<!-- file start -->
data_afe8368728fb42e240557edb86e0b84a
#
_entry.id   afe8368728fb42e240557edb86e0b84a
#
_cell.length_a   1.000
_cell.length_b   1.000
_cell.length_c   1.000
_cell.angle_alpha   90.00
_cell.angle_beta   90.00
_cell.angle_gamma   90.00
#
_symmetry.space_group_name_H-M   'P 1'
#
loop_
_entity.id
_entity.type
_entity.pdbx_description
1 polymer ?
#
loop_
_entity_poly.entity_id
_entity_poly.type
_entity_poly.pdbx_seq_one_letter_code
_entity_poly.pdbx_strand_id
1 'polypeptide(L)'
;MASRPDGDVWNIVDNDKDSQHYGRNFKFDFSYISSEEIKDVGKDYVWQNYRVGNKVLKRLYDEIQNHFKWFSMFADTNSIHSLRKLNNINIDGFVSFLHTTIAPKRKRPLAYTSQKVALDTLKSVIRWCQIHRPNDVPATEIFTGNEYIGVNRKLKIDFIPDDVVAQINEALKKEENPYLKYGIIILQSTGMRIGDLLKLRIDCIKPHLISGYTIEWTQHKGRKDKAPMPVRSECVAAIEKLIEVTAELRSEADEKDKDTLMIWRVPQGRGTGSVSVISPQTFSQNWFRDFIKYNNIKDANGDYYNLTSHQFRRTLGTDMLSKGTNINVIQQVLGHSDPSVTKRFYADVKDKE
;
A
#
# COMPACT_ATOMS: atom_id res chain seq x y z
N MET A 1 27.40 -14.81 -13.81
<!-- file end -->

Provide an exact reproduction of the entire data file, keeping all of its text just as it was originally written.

data_afe8368728fb42e240557edb86e0b84a
#
_entry.id   afe8368728fb42e240557edb86e0b84a
#
_cell.length_a   1.000
_cell.length_b   1.000
_cell.length_c   1.000
_cell.angle_alpha   90.00
_cell.angle_beta   90.00
_cell.angle_gamma   90.00
#
_symmetry.space_group_name_H-M   'P 1'
#
loop_
_entity.id
_entity.type
_entity.pdbx_description
1 polymer ?
#
loop_
_entity_poly.entity_id
_entity_poly.type
_entity_poly.pdbx_seq_one_letter_code
_entity_poly.pdbx_strand_id
1 'polypeptide(L)'
;MASRPDGDVWNIVDNDKDSQHYGRNFKFDFSYISSEEIKDVGKDYVWQNYRVGNKVLKRLYDEIQNHFKWFSMFADTNSIHSLRKLNNINIDGFVSFLHTTIAPKRKRPLAYTSQKVALDTLKSVIRWCQIHRPNDVPATEIFTGNEYIGVNRKLKIDFIPDDVVAQINEALKKEENPYLKYGIIILQSTGMRIGDLLKLRIDCIKPHLISGYTIEWTQHKGRKDKAPMPVRSECVAAIEKLIEVTAELRSEADEKDKDTLMIWRVPQGRGTGSVSVISPQTFSQNWFRDFIKYNNIKDANGDYYNLTSHQFRRTLGTDMLSKGTNINVIQQVLGHSDPSVTKRFYADVKDKE
;
A
#
# COMPACT_ATOMS: atom_id res chain seq x y z
N MET A 1 27.40 -14.81 -13.81